Dennis Belcher, former chair of the RPTE Section and co-chair of McGuireWoods’ Private Wealth Services Industry Team, died unexpectedly during a medical procedure on April 27. He was 65.
Dennis’s career started in a small, stuffy room at the University of Richmond Law School in 1975, as a law student interviewing for a job with McGuireWoods. Dennis and his interviewer (and soon-to-be mentor and trusted advisor), Tom Word, covered the hour and never mentioned law. Dennis had grown up on a farm outside Harrisonburg, Virginia, and Tom had done the same outside Christiansburg. They talked of birthing lambs, dehorning calves, and bailing hay. Dennis got an offer and, thank goodness, accepted it. From that time on, for Dennis, it was all inside work, with no heavy lifting, as he was fond of saying.
Among his early assignments was representing First & Merchants National Bank as trustee in a suit by the heirs of Grace Arents, niece of Lewis Ginter, a Gilded Age tycoon, a developer of Richmond neighborhoods, and a co-founder of American Tobacco Company, seeking to declare failed a provision in Arents’s will dedicating Bloemendaal Farm to be a botanical garden for the city of Richmond following a life estate for Grace’s companion, who died at 100 in 1968.
The land, by that time part of a neighboring county, had lain fallow since the life tenant died. The heirs asserted that the garden idea had failed. The city had no money to develop the garden, and the competing jurisdictions and budgets fated Arents’s vision of a grand botanical garden to failure. Dennis discovered that the judge, Willard Walker, a former partner at McGuireWoods, was an avid gardener. Dennis sought the aid of wealthy Virginians with an interest in horticulture and convinced the court to allow the creation of a foundation to carry out the mission with donated private funds.
Dennis had the vision for what has become the Lewis Ginter Botanical Garden, one of America’s top botanical gardens. Without his imagination, ingenuity, dedication, and leadership, it would not exist today. Dennis served as its general counsel from its inception until his death.
Dennis had a strong commitment for service to the bar and focused his early efforts on the RPTE Section. He joined as a member in 1976. He worked through the ranks of leadership, both in substantive committees and leadership committees, eventually serving as chair of the Section from 2002 to 2003. Dennis was a frequent and vibrant speaker at the CLE programs hosted by the Section. One of his lasting contributions was the development of the successful RPTE-Tax Joint Fall CLE Meeting. Together with the leadership of the RPTE and Tax Sections, Dennis envisioned the annual gathering that brings the two sections together for rigorous collaboration.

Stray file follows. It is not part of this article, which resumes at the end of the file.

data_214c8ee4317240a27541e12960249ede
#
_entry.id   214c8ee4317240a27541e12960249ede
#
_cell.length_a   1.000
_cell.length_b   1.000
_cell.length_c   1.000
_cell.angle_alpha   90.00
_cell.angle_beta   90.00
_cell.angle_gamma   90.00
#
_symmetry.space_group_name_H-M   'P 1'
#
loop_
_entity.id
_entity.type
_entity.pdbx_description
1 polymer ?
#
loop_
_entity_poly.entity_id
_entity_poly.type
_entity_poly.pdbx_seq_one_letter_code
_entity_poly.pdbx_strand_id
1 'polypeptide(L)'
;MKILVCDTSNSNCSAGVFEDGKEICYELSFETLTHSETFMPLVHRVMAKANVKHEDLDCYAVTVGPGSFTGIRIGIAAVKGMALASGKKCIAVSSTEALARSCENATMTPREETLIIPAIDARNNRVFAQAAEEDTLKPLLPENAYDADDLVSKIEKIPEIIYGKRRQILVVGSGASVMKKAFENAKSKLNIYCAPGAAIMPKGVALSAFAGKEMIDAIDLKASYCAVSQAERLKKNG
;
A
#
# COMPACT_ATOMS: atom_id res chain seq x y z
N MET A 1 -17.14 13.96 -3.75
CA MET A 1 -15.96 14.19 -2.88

Even after his time in active leadership of the Section, Dennis frequently joined substantive group calls, providing wisdom and perspective on any topic he was asked to cover. He served as the Committee on Government Submissions reviewer for the RPTE comments on the proposed regulations under IRC § 2704.
As a mentor to many young lawyers, Dennis encouraged new practitioners in the field to join the ABA and become active in Section activities. He believed in the training provided by the substantive programs and delighted in the collegiality of the lawyers. He recruited many new members to RPTE, including current and future leaders of the Section.
As a national leader at the bar, Dennis led a task force of bankers, accountants, insurance professionals, and lawyers who advised the Senate Finance Committee on reforms to the estate tax law. He testified several times before Congress and provided technical expertise and practical wisdom that found their way into reforms.
Dennis’s friend, partner, and co-counsel on a contested and complex fiduciary litigation matter, Anne Marie Whittemore, offered this tribute: “Let us remember that infectious grin, the hearty laugh, the sense of humor and wonder at human foibles, and the uncanny ability to muddle through any complex situation with excellent judgment and a touch of cleverness.”
Dennis’s character, judgment, and cleverness led to a remarkable career with true impact on the lives of his clients, his community, the lawyers with whom he practiced, the practice of law, and the rules that govern our practice area.